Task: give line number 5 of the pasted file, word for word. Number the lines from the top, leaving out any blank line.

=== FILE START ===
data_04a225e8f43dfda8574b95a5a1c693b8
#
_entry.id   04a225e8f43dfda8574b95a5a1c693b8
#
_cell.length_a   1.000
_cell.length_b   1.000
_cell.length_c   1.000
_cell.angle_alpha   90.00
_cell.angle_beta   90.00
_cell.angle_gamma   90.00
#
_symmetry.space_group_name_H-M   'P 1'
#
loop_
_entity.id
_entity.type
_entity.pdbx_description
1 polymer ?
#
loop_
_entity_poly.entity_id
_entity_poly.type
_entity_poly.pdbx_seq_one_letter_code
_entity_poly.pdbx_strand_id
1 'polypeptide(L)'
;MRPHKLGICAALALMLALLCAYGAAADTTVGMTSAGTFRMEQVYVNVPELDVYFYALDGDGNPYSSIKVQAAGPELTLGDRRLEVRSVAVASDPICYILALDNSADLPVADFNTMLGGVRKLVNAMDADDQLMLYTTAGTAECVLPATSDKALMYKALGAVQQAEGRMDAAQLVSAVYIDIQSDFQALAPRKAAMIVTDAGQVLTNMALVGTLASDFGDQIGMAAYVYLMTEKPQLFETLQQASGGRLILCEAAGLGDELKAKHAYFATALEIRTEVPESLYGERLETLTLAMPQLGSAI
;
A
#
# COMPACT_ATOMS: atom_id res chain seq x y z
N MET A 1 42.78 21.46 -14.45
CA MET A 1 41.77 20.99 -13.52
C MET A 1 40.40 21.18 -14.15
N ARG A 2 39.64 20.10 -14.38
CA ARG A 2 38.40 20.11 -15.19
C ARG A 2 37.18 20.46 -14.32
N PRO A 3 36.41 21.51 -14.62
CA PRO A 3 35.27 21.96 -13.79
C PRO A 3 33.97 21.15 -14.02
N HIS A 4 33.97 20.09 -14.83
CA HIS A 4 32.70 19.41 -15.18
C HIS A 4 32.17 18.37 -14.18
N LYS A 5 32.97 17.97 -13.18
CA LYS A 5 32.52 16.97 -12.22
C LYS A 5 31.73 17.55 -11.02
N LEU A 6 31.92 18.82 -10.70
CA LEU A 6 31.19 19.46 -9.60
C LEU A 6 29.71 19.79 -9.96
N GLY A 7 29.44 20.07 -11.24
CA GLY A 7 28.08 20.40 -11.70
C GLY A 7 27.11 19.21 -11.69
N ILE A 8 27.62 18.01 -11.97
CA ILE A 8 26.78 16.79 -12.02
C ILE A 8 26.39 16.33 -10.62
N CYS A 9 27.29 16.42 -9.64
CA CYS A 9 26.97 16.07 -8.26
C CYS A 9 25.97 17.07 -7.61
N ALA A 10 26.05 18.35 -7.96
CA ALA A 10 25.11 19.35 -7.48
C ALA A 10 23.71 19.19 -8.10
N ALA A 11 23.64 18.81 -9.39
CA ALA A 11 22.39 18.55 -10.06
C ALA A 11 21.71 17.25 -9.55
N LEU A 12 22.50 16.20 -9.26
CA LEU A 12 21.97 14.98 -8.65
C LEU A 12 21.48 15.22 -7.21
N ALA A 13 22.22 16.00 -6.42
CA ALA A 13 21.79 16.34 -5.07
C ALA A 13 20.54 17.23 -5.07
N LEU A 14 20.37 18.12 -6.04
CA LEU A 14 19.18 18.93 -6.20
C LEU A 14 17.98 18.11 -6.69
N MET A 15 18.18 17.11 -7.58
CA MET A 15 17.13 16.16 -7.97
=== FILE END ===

_cell.length_a   1.000